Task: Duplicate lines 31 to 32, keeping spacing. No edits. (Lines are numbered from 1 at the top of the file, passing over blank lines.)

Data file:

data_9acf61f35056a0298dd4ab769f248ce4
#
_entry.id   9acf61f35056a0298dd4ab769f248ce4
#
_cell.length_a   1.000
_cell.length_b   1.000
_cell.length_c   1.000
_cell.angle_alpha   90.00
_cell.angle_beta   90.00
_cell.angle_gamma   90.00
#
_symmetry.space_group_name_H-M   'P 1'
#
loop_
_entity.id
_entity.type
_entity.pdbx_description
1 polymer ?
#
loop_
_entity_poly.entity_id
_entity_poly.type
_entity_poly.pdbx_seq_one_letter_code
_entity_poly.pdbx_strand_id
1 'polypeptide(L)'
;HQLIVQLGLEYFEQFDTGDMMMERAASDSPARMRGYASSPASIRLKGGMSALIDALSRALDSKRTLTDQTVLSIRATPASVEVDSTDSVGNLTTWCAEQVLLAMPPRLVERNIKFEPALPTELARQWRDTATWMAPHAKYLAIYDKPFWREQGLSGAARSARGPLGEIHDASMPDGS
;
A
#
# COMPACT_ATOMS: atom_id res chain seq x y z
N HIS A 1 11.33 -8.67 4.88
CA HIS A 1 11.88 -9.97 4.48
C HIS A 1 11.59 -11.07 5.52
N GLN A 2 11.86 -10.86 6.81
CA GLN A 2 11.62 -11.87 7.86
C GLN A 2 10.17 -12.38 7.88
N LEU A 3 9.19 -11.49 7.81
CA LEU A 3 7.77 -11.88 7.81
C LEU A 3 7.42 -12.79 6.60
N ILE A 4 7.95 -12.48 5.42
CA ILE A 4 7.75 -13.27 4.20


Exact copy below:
N HIS A 1 11.33 -8.67 4.88
CA HIS A 1 11.88 -9.97 4.48